Saturday, January 22, 2011

Theology of Salvation - Not an Easy Subject

I have been reading, for the second time, The Catechism of the Catholic Church and am now in Part Three - Life in Christ. The reading reminded me of one of the most challenging courses I took during three years at Lutheran Theological Southern Seminary, Theology of Salvation, taught by Professor David Yeago. That was in the fall of 2003. The focus was on Lutheran theology and absence from it, in recent decades, of emphasis on sanctification and spirituality.

My notes from Dr. Yeago's lecture state the problem this way: "What it means to be saved has been reduced to something very subjective - something in our mindsets, feelings, and attitudes. No emphasis on a "new being" so all Christian life has become explainable by reason. Christianity has been redefined as something inward, private, and subjective. It has become an issue of what Jesus means to me, rather than any objective statement about Jesus." My apologies to Dr. Yeago if I have miss-interpreted, but that is what I wrote down.

The agenda of the course was to read works of some early Lutheran theologians seeking an understanding of "newness of life" and "growth in holiness" and a concept of sanctification that would extend beyond "the subjective effect of hearing the word of forgiveness." My particular assignment was to read and summarize for the class an excerpt from an 1875 paper by Heinrich Schmid, who addressed what he saw as a weakness in the contemporary theology of his church, a general belief that Word and Sacrament comprised God’s part in salvation and that faith, good works, and penitence were the responsibility of individuals for their own salvation. God did His part; now we must do ours. In an attempt to correct that misunderstanding, Schmid undertook the task of more fully describing and renewing interest in the Lutheran reformation perspective of Biblical salvation theology.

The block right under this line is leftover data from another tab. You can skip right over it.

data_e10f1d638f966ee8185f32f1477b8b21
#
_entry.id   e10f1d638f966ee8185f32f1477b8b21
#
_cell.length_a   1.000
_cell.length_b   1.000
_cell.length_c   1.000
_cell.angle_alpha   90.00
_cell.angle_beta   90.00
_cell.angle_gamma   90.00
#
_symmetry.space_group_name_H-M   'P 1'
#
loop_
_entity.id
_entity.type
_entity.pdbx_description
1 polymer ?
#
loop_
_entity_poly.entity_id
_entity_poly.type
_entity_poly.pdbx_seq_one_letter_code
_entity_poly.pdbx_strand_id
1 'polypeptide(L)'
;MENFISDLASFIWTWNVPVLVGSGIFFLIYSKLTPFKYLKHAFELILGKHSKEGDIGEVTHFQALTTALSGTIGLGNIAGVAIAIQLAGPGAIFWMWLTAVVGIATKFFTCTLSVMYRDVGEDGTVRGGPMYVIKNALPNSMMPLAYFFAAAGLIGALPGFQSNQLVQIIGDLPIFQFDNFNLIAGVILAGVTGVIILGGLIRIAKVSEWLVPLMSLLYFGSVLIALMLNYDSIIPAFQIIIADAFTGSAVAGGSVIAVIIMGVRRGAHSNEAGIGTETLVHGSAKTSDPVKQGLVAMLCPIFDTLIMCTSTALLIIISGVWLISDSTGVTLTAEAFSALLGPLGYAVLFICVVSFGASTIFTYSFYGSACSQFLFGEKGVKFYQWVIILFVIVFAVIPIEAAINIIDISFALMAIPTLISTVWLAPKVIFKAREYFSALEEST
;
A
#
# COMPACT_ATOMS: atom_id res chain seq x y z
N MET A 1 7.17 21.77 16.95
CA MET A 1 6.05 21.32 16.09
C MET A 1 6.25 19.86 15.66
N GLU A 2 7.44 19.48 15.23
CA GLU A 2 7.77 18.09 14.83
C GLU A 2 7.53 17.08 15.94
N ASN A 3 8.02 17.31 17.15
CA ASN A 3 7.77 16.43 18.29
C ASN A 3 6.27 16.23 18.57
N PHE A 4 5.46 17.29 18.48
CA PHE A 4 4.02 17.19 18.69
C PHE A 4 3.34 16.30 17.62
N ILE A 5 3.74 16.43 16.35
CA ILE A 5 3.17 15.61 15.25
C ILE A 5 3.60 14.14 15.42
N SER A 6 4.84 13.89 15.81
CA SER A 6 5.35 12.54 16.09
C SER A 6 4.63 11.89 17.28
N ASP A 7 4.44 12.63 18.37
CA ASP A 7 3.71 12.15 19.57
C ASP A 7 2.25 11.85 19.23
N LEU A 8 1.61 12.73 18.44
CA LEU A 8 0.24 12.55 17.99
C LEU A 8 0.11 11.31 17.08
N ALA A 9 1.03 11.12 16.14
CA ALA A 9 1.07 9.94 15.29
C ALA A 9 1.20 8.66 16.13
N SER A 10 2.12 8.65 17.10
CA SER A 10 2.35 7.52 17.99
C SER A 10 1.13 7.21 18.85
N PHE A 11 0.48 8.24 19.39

Schmid surveyed and summarized what some 16th and 17th century Lutheran Theologians had written about faith, justification, vocation, illumination, regeneration, conversion, mystical union, renovation, and good works, all Biblical elements of salvation. Renovation is not a word we hear in the church today, but may include sanctification, redemption, and penitence, three key words missing from Schmid’s paper. The results of his study were published in The Doctrinal Theology of the Evangelical Lutheran Church, Part III, Chapter III.

Here are Schmid’s descriptions of the terms he researched:
Faith: Means by which one partakes of salvation, accomplished only by the power of God
Justification: Act of God whereby He declares the believer “just”
Vocation: Act of Grace from the Holy Spirit by means of the Word
Illumination: An operation of the Holy Spirit addressed to the will and intellect
Regeneration: Act of Grace by which the Holy Spirit gives a sinner power to exercise faith
Conversion: Act by which the Holy Spirit turns the sinner from sin to God
Mystical Union: Act by which God makes his abode in the justified and regenerate person
Renovation: Ongoing process of leading, day by day, a more holy life before God

Beginning with the fundamental truth that Christ is the agent of salvation, faith is the means of salvation, and justification is the effect of salvation, Schmid defined and described faith and justification. Both are attributed to God. A person’s natural lack of faith can “be overcome only by God Himself. If, therefore, a man believes, this faith is to be regarded as a work of God in him…” Justification likewise has nothing to do with any action or decision on the part of the individual or with any moral change in the individual, but is “only a judgment pronounced upon man, by which his relation to God is reversed.” Faith and justification occur simultaneously and are both totally attributable to God.